Jonathan Smith runs Where2walk, a walking company in the Yorkshire Dales. Jonathan has written his own book, the Dales 30 which details the highest mountains in the Dales. He also runs one-day navigation courses for beginners and intermediates. Join his Learn a Skill, Climb a Hill weekends in the Dales. To find out more details on any of the above visit his website,

FOR my first New Year walk I have not moved far. My home village of Long Preston is a perfect base for an interesting walk in lovely countryside. You will hardly see a soul.

The village of Long Preston lies astride the A65 between Skipton and Settle and is a quiet but interesting village. St Mary's Church and large graveyard are certainly worth a visit. There is no official parking in the village but plenty is available near the Maypole pub. From here head away from the A65, past the idyllic small school on your right and along a tarmacked lane heading just north of east. The tarmac runs out at a farm to your left but carry on to cross Long Preston beck via a small footbridge. Turn left and head alongside the river (the strange circular wall above is the Long Preston reservoir!) through fields of sheep for nearly ½ a mile. Where the land opens up cross a footbridge and start to veer away from the river, through a kissing gate and on to a footpath which climbs steadily north east for over half a mile.

After two gates, a broken wall the path follows the stream on your right as it bends left. The path crosses the stream over some rough stepping stones and arrives on Langber Lane. Turn left on to the lane and follow this for 2 miles. There is a considerable amount of tree planting to the left as you walk, this is part of the efforts to bring more mixed woodland to the Yorkshire Dales. Not only is it natural and attractive but trees help retain water in the soils and reduce flooding further down the valleys by regulating water flow after heavy rains. We always get the blame for flooding in York and other cities! The newly planted mixed woodland becomes more traditional forestry as you approach the main road from Settle to Malham.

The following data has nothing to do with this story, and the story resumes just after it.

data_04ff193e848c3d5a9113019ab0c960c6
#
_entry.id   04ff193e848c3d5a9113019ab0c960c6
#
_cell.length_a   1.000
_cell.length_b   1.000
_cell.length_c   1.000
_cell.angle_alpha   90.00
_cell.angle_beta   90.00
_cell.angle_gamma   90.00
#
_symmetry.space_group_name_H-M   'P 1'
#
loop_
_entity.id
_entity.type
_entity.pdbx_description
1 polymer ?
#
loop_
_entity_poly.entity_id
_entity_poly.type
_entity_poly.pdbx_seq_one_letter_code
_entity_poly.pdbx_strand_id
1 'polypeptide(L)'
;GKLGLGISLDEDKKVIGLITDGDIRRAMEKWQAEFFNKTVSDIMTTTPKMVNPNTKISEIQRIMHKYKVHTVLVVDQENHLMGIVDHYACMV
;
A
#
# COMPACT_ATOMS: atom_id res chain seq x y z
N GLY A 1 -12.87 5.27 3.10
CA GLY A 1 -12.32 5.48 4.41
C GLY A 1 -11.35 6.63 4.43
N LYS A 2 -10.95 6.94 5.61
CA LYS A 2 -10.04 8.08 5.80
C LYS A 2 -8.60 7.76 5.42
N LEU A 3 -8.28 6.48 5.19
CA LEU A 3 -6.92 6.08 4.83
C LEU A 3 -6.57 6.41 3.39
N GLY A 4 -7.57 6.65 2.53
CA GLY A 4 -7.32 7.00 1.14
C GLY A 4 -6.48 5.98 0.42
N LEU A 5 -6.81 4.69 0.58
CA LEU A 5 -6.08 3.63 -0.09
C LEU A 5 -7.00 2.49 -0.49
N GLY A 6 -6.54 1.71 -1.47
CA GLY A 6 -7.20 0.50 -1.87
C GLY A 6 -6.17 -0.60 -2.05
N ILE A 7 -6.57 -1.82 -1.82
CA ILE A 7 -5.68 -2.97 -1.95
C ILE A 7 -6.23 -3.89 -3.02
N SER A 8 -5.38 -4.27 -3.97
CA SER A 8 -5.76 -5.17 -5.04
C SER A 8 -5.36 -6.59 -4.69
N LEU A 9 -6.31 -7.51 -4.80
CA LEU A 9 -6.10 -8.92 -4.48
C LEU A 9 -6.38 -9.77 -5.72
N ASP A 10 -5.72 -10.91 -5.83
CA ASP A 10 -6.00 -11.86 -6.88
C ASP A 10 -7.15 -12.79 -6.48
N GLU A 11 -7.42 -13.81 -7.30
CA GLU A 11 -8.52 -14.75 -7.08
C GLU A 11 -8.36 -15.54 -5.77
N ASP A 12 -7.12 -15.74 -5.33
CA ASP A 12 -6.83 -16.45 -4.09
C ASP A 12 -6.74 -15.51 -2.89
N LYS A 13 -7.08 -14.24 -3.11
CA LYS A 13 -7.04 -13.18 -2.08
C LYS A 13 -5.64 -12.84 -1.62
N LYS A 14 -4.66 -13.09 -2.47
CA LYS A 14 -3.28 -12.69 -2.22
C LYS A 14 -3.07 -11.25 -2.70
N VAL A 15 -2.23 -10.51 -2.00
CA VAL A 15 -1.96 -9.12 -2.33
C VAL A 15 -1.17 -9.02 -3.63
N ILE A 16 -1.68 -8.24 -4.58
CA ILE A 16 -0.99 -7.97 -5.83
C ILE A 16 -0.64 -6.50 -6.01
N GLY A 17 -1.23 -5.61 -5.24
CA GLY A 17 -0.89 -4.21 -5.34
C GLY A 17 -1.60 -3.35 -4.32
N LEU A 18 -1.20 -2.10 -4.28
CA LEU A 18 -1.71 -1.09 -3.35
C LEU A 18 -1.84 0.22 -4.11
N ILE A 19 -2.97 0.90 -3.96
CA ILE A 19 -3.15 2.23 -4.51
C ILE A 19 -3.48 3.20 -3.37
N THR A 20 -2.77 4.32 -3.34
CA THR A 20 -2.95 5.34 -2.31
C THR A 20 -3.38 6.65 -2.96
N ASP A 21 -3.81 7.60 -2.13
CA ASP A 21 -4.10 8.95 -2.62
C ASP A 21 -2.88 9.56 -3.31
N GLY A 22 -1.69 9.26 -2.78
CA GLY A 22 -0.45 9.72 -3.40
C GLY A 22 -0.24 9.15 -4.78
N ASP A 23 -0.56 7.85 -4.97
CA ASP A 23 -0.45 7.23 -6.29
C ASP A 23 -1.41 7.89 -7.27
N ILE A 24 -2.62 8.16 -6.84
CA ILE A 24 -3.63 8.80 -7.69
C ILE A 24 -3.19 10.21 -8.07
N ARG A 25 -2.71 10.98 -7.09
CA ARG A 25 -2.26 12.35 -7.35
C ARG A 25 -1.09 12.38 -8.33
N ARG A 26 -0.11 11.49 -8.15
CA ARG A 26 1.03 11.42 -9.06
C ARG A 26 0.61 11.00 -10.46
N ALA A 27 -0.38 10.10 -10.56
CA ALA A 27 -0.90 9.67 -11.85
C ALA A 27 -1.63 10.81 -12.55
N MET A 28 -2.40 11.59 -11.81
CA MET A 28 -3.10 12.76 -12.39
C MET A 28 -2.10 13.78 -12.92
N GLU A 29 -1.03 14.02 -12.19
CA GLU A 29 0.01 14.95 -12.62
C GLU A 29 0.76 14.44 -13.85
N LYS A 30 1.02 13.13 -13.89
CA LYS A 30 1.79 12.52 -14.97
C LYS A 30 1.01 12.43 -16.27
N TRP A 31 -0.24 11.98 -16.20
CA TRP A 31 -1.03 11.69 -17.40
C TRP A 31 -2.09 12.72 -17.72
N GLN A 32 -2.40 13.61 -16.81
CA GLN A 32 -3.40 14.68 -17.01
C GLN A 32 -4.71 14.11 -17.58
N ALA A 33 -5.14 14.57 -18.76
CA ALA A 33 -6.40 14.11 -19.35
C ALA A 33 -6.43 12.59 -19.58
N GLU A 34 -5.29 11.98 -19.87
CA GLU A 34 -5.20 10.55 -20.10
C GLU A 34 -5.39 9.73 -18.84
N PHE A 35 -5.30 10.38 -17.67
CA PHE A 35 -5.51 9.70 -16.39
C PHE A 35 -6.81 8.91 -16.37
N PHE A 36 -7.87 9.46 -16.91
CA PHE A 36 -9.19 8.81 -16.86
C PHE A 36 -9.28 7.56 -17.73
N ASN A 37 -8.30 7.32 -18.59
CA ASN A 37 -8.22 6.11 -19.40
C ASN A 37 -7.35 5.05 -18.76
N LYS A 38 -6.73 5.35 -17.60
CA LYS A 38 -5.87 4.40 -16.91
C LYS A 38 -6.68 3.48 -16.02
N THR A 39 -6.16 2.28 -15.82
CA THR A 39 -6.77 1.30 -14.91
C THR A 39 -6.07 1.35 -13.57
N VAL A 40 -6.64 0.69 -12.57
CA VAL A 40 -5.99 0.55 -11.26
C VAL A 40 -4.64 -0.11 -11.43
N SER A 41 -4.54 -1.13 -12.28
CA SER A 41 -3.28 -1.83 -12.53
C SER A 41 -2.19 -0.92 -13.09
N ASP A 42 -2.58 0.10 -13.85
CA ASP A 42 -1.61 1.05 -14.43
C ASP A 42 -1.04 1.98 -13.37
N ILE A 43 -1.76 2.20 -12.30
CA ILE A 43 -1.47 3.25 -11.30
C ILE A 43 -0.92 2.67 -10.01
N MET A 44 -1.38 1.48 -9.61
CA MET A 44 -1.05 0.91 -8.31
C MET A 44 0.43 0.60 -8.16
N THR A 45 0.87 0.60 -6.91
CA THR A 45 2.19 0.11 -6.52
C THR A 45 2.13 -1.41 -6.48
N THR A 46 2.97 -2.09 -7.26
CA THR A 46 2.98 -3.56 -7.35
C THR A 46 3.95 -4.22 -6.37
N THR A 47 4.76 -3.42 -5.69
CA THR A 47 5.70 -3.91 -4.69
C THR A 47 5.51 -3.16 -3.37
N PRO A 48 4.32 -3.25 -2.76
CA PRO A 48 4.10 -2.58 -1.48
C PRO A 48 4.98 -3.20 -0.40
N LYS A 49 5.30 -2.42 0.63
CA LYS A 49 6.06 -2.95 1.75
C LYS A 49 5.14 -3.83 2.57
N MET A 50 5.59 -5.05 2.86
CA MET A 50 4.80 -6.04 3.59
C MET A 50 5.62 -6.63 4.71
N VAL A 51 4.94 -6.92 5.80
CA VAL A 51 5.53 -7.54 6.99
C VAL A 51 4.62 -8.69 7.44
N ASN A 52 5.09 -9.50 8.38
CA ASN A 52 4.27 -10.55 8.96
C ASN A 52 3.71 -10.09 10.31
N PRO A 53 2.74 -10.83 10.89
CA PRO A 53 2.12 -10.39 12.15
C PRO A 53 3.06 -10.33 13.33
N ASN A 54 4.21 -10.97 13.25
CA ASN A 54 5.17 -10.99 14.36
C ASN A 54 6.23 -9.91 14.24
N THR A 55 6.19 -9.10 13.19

On meeting the main road turn left and almost immediately the road crosses a steep sided stream. After crossing the bridge turn left and a small wooded path leads to Scaleber Force. This attractive series of waterfalls are some of the most beautiful in the Dales, take care on the slippy paths but any effort is definitely worth it. A great spot. Return to the road and follow it for just over a quarter of a mile to a lane on the left. Follow this lane with dry stone walls on either side for half a mile till it emerges high above Settle, meeting the old road from Settle to Long Preston.

Turn left and follow the ‘old road’, unsuitable for anything but farm vehicles over to Long Preston. The return route is nearly 3 miles but full of interest. The views are particularly impressive. To the right Ribblesdale and the Forest of Bowland are laid out with the distinctive shape of Pendle Hill in the distance, whilst to your left the moors stretch out for miles. The other distinctive hill to your left is Rye Loaf, rarely visited. For the final mile the lane drops steadily down towards Long Preston, arriving at Maypole Green and next to the Maypole pub. The maypole is used for Mayday dancing once a year by the children of the school, a lovely tradition and a reflection of this often missed but always enjoyed village.

Fact File:

Distance: Roughly eight miles

Height to Climb: 280m (920 feet).

Start: SD 834583. There is parking around the village green but please be considerate.

Difficulty: Moderate. It is quite a long walk but mainly on excellent tracks or lanes so the miles do go quickly.

Refreshments: Two excellent pubs in the village, the Maypole Inn and the Boars Head.